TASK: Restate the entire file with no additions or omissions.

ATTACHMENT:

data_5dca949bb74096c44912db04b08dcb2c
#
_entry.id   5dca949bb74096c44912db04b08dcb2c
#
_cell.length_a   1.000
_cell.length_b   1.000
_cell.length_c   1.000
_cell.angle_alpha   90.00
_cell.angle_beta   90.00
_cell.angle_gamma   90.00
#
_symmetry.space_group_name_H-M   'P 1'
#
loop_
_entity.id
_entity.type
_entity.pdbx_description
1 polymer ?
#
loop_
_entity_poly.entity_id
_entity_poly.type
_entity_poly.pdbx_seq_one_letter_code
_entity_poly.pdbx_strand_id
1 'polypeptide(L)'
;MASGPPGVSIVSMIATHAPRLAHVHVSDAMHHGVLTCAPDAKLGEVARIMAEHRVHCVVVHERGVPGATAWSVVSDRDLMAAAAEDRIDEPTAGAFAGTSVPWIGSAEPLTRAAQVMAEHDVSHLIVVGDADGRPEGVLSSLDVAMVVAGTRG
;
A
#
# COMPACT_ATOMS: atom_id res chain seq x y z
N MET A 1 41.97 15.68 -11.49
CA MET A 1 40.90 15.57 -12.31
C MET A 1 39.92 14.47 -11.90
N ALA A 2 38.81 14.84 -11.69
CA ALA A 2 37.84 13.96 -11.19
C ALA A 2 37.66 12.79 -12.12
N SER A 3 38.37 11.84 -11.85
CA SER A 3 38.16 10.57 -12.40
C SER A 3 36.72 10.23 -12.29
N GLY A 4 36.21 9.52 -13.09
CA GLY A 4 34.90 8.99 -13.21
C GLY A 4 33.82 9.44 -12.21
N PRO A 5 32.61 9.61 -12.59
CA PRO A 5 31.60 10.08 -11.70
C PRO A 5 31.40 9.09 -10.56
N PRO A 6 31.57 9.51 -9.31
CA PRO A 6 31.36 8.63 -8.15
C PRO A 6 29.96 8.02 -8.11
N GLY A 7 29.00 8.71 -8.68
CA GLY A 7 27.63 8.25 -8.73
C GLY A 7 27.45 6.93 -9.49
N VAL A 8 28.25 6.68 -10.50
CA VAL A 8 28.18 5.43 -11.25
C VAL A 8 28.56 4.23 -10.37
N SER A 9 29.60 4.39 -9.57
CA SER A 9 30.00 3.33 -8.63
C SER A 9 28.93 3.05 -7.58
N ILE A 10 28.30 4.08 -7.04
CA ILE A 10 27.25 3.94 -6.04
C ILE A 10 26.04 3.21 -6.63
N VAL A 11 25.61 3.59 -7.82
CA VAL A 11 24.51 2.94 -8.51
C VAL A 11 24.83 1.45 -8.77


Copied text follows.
data_5dca949bb74096c44912db04b08dcb2c
#
_entry.id   5dca949bb74096c44912db04b08dcb2c
#
_cell.length_a   1.000
_cell.length_b   1.000
_cell.length_c   1.000
_cell.angle_alpha   90.00
_cell.angle_beta   90.00
_cell.angle_gamma   90.00
#
_symmetry.space_group_name_H-M   'P 1'
#
loop_
_entity.id
_entity.type
_entity.pdbx_description
1 polymer ?
#
loop_
_entity_poly.entity_id
_entity_poly.type
_entity_poly.pdbx_seq_one_letter_code
_entity_poly.pdbx_strand_id
1 'polypeptide(L)'
;MASGPPGVSIVSMIATHAPRLAHVHVSDAMHHGVLTCAPDAKLGEVARIMAEHRVHCVVVHERGVPGATAWSVVSDRDLMAAAAEDRIDEPTAGAFAGTSVPWIGSAEPLTRAAQVMAEHDVSHLIVVGDADGRPEGVLSSLDVAMVVAGTRG
;
A
#
# COMPACT_ATOMS: atom_id res chain seq x y z
N MET A 1 41.97 15.68 -11.49
CA MET A 1 40.90 15.57 -12.31
C MET A 1 39.92 14.47 -11.90
N ALA A 2 38.81 14.84 -11.69
CA ALA A 2 37.84 13.96 -11.19
C ALA A 2 37.66 12.79 -12.12
N SER A 3 38.37 11.84 -11.85
CA SER A 3 38.16 10.57 -12.40
C SER A 3 36.72 10.23 -12.29
N GLY A 4 36.21 9.52 -13.09
CA GLY A 4 34.90 8.99 -13.21
C GLY A 4 33.82 9.44 -12.21
N PRO A 5 32.61 9.61 -12.59
CA PRO A 5 31.60 10.08 -11.70
C PRO A 5 31.40 9.09 -10.56
N PRO A 6 31.57 9.51 -9.31
CA PRO A 6 31.36 8.63 -8.15
C PRO A 6 29.96 8.02 -8.11
N GLY A 7 29.00 8.71 -8.68
CA GLY A 7 27.63 8.25 -8.73
C GLY A 7 27.45 6.93 -9.49
N VAL A 8 28.25 6.68 -10.50
CA VAL A 8 28.18 5.43 -11.25
C VAL A 8 28.56 4.23 -10.37
N SER A 9 29.60 4.39 -9.57
CA SER A 9 30.00 3.33 -8.63
C SER A 9 28.93 3.05 -7.58
N ILE A 10 28.30 4.08 -7.04
CA ILE A 10 27.25 3.94 -6.04
C ILE A 10 26.04 3.21 -6.63
N VAL A 11 25.61 3.59 -7.82
CA VAL A 11 24.51 2.94 -8.51
C VAL A 11 24.83 1.45 -8.77